Source: Michael Gove summoned by EU to explain UK’s illegal air pollution levels


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Far-right politicians and their supporters are ‘parasites’ says Corbyn, calling for rejection of the Establishment

Jeremy Corbyn will speak at the conference in Prague [Image: PA].

Jeremy Corbyn will speak at the conference in Prague [Image: PA].

“Political parasites feeding off people’s concerns and worsening conditions” – yes, that would describe the Tories – and UKIP’s – attitude to immigration (for example).

This Writer spent an annoying few moments on Thursday evening explaining to one of the right-wing parties’ cultists that immigrants are not responsible for a shortage of school places near him – Tories are.

The speech seems as eloquent a way of rejecting the politics of Tony Blair as we’re likely to see, too. Blair enthusiastically embraced the neoliberal politics of Margaret Thatcher, which is why she said New Labour was her greatest achievement.

The result, as we have seen, was a United Kingdom that New Labour left ripe for the sale of its remaining public resources into private hands by the Conservative-Liberal Democrat Coalition – and also ready for the spread of racist and other antisocial attitudes that we are seeing today.

Mr Corbyn is right. The politics of division will only leave us defenceless against the exploiters of the populist far-right – and don’t be fooled; Theresa May and Nigel Farage are far-right politicians.

This cartoon by Gary Barker for Tribune Magazine illustrates Mr Corbyn's point.

This cartoon by Gary Barker for Tribune Magazine illustrates Mr Corbyn’s point.

Spread the word. Those with the intelligence to recognise the facts will hear.

Europe’s centre-left parties must reject the establishment – or watch the populist far-right win across the continent, Jeremy Corbyn will warn this weekend.

In a speech to Labour’s European sister parties, at the Party of European Socialists conference in Prague, the Labour leader will warn that the populist right had correctly identified problems with the prevailing economic model.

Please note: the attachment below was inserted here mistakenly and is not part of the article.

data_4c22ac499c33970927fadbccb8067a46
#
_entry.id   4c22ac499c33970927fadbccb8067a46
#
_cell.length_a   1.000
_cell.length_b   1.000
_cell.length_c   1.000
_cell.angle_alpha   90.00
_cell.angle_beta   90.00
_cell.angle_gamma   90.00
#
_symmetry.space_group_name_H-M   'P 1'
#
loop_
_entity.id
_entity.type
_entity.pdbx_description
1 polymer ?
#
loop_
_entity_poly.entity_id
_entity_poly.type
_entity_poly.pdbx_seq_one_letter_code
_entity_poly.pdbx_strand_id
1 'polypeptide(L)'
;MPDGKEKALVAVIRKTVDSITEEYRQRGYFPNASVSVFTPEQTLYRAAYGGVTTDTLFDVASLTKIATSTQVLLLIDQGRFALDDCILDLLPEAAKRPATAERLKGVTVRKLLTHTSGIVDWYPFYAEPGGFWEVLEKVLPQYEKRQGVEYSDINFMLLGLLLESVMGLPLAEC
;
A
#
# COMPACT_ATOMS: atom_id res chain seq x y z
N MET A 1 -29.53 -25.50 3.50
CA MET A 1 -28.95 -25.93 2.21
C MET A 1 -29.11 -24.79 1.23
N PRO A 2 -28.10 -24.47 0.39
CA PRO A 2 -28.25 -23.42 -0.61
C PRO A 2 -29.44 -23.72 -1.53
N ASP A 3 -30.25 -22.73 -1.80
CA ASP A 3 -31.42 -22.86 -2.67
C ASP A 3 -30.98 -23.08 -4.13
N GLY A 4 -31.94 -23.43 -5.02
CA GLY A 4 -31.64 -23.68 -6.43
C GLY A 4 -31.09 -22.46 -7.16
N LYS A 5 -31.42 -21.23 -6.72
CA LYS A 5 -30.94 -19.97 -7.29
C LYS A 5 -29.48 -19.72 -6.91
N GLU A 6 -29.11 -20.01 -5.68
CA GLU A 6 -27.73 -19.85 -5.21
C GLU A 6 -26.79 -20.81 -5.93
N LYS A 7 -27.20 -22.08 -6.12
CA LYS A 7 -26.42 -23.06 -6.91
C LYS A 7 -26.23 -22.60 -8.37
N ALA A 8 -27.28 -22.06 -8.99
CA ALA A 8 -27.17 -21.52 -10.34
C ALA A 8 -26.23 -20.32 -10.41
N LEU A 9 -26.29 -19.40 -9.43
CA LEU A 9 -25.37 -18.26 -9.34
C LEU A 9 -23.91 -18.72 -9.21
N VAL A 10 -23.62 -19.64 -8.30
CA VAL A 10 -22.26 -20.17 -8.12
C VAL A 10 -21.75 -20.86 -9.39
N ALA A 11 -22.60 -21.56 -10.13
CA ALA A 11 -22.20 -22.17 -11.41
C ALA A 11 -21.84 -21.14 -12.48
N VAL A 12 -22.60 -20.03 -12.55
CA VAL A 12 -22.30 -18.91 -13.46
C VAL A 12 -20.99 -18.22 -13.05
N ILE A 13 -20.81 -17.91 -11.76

But he will argue the solutions of those anti-immigrant, anti-EU, and anti-Islam parties were only “toxic dead ends” that would not solve people’s problems.

“In many cases the populist right do identify the right problems, but their solutions are toxic dead ends of the past.

“They are political parasites feeding off people’s concerns and worsening conditions, blaming the most vulnerable for society’s ills instead of offering a way for taking back real control of our lives [from] the elites who serve their own interests.

“But unless progressive parties and movements break with a failed economic and political establishment, it is the siren voices of the populist far right that will fill the gap.”

Source: Reject the establishment or watch the far-right take over, Corbyn tells Europe’s centre-left leaders

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Tory Democrats on Europe: Confused and negative campaigning

Negative campaigning at its worst: It's what the Liberal - or is it Tory? - Democrats do best.

Negative campaigning at its worst: It’s what the Liberal – or is it Tory? – Democrats do best.

If you thought the Tory manifesto was a deceitful joke, or the row over UKIP’s policies was damaging, have you seen what the Liberal (?) Democrats have been sending around?

Here’s a letter sent to houses here in Brecon and Radnorshire. It starts with the famous Lib Dem block graph, which is a mainstay of all their election communications in places where they have won seats. Presumably they keep using it because it is effective but one has to doubt this example, as it does not feature a European election result, but that of the last UK general election in 2010.

They cannot use a block graph to show a favourable result in the last European election because they don’t have any Welsh MEPs, and the result in the last Welsh Assembly election (in 2011) showed support was already eroding away as a result of their toxic alliance with the Conservative Party in Westminster, along with some spectacularly effective campaigning by the local Labour Party.

The result is a misleading graphic that shows a massive Liberal Democrat majority, coupled with the slogan, “Only the Lib Dems can beat the Tories here”, where in fact we have two Labour MEPs, one Tory and one representing Plaid Cymru.